>Accumulate as much as you want in your life, but when you die, much of it will move into the public fund for all to enjoy, which seems fair.
Fair to whom? To those who didn’t earn it in the first place? I guess you’re right. Of course, that’s balanced by the fact that those who did earn it during their lifetimes think it’s unfair.
The actual effect of inheritance taxes is well known: it discourages high earners from investing to the same degree they normally would have, and instead, encourages greater immediate consumption spending to a degree they normally would not have. So instead of the rich guy investing in some new business ventures, or R&D, or something else long term that ultimately raises productivity, increases supply, and lowers prices for consumers, he’ll sink his “surplus” wealth into another mansion, another Rolls Royce, another world cruise, another original Rembrandt, etc. So now your “general fund” has less wealth than you originally intended. Like most Utopian fantasies (“if only that workaholic rich guy next door to me would support me and my family instead of himself and his family, I would enjoy life so much more!”) the government meddling you put your faith in ends up having the exact opposite effect. “Intentions” are one thing; “results” are quite another.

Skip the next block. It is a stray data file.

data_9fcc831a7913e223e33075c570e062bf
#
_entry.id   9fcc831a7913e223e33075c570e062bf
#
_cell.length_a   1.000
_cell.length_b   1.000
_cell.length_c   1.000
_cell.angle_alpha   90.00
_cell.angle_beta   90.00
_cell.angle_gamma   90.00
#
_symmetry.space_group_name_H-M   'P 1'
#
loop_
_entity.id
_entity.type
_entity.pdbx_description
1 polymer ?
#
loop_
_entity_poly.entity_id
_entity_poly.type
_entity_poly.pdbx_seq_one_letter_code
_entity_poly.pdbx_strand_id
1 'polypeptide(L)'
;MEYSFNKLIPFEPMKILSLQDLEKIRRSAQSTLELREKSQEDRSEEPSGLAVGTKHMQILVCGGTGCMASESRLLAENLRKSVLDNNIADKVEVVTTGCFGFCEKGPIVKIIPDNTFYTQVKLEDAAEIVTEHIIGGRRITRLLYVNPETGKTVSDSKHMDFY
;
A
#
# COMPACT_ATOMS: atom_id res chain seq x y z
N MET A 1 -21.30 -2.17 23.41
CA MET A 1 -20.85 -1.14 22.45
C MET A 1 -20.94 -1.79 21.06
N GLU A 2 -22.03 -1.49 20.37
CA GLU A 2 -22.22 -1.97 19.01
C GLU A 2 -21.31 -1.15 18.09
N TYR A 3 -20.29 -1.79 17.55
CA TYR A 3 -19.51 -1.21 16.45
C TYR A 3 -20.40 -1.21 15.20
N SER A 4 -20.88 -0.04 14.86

>And, you know, everyone dies eventually.
So do ideas. Socialism of the national variety died when National Socialist Germany fell in 1945; socialism of the international variety died when the Soviet Union collapsed in 1989. Welfare states (“democratic socialism”) are not examples of real socialism, but rather, over-related, hampered market economies. They either fall off of a cliff from government spending, high taxes, and public sector unions (Portugal, Italy, Ireland, Spain, Venezuela, Argentina), or they stop short of falling off a cliff by deregulating as much as they can, and replacing as much socialism as they can with the private sector (Sweden, Chile).